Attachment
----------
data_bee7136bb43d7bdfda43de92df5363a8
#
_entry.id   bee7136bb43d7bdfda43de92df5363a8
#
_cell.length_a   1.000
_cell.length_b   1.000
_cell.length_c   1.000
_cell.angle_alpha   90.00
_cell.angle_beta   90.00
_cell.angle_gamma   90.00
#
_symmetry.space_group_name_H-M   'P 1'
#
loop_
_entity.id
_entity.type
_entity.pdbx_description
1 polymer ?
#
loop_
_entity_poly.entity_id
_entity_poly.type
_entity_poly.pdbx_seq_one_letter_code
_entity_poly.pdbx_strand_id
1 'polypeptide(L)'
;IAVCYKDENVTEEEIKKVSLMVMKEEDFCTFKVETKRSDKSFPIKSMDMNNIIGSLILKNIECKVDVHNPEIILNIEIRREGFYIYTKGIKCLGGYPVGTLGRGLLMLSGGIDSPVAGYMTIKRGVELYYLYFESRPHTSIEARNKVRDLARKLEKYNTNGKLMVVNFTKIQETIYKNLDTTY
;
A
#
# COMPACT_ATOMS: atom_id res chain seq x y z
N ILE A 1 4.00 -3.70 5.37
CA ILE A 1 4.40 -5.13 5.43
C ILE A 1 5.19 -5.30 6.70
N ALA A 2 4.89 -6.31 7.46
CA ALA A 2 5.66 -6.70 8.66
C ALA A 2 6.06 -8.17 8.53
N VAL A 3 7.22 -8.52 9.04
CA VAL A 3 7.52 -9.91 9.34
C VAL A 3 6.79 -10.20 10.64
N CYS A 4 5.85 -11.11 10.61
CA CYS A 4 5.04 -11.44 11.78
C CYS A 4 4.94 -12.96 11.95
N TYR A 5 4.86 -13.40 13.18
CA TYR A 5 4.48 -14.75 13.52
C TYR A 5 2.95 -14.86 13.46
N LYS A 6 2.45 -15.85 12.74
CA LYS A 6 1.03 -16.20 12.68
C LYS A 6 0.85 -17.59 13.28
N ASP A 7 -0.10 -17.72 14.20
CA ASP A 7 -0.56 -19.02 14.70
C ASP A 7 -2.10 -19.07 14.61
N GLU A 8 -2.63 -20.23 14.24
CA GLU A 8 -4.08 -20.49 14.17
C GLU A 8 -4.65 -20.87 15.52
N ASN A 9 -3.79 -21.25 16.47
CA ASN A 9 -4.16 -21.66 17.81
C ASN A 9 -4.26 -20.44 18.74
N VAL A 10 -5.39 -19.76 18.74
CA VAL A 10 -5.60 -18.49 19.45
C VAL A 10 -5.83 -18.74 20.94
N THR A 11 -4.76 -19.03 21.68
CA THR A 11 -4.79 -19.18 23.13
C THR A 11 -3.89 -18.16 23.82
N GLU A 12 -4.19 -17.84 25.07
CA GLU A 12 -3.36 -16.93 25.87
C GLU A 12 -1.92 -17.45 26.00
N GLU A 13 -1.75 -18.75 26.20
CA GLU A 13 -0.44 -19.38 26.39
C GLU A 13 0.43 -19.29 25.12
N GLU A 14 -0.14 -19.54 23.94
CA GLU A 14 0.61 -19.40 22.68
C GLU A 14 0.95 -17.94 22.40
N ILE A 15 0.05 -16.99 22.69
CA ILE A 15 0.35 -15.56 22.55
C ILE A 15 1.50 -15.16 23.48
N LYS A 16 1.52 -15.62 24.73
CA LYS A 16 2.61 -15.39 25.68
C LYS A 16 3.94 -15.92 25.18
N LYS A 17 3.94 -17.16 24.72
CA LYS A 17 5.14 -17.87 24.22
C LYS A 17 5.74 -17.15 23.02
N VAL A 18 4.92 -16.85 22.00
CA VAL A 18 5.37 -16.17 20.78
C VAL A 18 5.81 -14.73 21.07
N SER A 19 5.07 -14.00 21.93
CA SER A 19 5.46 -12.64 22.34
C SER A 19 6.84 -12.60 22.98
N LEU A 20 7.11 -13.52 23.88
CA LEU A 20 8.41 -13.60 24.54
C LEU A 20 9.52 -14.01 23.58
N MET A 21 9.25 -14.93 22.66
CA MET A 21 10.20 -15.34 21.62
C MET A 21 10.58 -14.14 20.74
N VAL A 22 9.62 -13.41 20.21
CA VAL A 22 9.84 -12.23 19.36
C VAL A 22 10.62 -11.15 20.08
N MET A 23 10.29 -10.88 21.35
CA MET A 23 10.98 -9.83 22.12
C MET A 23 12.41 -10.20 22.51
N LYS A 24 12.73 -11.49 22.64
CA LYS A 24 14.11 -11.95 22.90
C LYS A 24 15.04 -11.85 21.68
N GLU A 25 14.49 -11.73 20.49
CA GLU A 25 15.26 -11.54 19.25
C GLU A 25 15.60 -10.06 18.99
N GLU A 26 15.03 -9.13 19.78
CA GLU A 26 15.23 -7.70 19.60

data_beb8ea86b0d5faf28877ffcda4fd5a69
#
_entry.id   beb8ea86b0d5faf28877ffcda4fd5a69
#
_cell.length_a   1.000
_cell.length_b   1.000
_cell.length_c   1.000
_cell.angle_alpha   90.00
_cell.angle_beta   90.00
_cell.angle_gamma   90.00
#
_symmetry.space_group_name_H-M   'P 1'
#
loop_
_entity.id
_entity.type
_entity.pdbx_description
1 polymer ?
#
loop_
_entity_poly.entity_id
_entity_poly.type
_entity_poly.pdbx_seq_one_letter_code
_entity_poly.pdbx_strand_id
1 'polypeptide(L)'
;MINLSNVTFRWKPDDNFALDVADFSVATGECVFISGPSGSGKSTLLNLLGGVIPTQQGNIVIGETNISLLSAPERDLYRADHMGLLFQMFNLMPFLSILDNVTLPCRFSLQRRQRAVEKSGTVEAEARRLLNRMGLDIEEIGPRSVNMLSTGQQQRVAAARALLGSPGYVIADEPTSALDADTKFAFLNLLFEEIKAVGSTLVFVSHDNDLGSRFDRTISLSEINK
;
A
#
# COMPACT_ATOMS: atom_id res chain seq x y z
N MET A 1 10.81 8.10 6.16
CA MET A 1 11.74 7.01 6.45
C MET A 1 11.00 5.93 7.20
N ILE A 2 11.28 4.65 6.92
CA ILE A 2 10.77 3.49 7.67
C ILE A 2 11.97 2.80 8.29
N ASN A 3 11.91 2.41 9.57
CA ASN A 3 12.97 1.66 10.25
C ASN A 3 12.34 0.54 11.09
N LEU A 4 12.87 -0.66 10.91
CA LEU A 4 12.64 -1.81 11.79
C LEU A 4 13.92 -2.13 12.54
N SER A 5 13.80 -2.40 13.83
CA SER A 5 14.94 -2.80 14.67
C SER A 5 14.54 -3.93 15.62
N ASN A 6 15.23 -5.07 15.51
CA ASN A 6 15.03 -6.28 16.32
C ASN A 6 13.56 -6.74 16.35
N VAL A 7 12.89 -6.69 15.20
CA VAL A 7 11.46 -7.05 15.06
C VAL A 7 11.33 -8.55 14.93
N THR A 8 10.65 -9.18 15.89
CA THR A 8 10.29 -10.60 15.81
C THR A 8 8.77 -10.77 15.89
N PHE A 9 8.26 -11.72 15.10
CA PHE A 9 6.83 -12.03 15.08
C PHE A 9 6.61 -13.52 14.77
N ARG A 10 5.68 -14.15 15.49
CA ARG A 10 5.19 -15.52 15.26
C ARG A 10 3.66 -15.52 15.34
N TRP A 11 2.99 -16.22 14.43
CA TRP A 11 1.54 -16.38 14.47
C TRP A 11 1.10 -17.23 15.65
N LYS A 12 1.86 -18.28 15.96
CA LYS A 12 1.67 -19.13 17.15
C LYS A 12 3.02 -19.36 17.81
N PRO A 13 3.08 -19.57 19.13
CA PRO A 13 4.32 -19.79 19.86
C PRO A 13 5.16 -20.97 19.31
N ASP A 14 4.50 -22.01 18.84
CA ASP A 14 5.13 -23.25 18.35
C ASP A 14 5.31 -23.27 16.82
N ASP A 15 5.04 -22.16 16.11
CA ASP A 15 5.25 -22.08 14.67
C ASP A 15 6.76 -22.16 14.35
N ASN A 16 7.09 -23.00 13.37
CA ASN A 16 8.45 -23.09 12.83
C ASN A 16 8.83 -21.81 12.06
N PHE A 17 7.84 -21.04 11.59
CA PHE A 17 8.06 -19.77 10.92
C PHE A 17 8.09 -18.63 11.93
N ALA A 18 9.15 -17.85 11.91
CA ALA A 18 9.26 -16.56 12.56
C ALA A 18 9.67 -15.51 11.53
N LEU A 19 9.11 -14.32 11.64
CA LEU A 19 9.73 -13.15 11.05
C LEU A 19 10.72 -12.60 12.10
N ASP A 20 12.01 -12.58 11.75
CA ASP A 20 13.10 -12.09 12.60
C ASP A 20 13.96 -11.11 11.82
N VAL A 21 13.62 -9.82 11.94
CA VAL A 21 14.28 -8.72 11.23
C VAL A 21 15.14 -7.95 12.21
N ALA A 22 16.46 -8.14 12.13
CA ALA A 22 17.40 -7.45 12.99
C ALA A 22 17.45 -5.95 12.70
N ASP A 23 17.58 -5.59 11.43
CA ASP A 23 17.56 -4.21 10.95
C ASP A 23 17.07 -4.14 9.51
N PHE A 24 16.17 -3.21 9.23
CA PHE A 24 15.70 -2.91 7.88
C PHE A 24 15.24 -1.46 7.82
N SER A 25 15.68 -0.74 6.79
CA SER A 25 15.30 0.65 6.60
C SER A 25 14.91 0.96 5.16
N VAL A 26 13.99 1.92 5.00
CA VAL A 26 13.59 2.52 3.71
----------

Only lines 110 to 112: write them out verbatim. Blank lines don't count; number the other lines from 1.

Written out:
_entry.id   beb8ea86b0d5faf28877ffcda4fd5a69
#
_cell.length_a   1.000